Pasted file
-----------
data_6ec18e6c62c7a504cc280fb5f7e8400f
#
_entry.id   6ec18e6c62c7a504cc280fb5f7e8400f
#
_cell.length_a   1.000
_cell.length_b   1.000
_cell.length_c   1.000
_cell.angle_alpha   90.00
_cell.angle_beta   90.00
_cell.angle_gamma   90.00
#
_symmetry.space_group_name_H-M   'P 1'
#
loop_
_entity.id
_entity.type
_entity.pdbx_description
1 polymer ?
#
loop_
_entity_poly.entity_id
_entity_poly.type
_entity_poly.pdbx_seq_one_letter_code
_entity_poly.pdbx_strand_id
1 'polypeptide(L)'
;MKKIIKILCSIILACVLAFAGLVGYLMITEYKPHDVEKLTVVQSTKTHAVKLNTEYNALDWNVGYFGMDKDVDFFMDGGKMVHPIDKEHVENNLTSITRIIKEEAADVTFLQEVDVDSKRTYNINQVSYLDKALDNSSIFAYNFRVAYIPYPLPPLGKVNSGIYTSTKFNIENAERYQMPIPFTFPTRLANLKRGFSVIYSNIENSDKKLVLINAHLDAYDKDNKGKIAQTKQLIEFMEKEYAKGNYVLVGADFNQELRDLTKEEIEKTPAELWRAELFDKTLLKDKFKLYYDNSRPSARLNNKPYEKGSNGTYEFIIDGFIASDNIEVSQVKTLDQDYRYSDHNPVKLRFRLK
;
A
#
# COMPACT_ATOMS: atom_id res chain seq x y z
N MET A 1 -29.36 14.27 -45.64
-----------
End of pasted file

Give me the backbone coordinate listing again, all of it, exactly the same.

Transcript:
data_6ec18e6c62c7a504cc280fb5f7e8400f
#
_entry.id   6ec18e6c62c7a504cc280fb5f7e8400f
#
_cell.length_a   1.000
_cell.length_b   1.000
_cell.length_c   1.000
_cell.angle_alpha   90.00
_cell.angle_beta   90.00
_cell.angle_gamma   90.00
#
_symmetry.space_group_name_H-M   'P 1'
#
loop_
_entity.id
_entity.type
_entity.pdbx_description
1 polymer ?
#
loop_
_entity_poly.entity_id
_entity_poly.type
_entity_poly.pdbx_seq_one_letter_code
_entity_poly.pdbx_strand_id
1 'polypeptide(L)'
;MKKIIKILCSIILACVLAFAGLVGYLMITEYKPHDVEKLTVVQSTKTHAVKLNTEYNALDWNVGYFGMDKDVDFFMDGGKMVHPIDKEHVENNLTSITRIIKEEAADVTFLQEVDVDSKRTYNINQVSYLDKALDNSSIFAYNFRVAYIPYPLPPLGKVNSGIYTSTKFNIENAERYQMPIPFTFPTRLANLKRGFSVIYSNIENSDKKLVLINAHLDAYDKDNKGKIAQTKQLIEFMEKEYAKGNYVLVGADFNQELRDLTKEEIEKTPAELWRAELFDKTLLKDKFKLYYDNSRPSARLNNKPYEKGSNGTYEFIIDGFIASDNIEVSQVKTLDQDYRYSDHNPVKLRFRLK
;
A
#
# COMPACT_ATOMS: atom_id res chain seq x y z
N MET A 1 -29.36 14.27 -45.64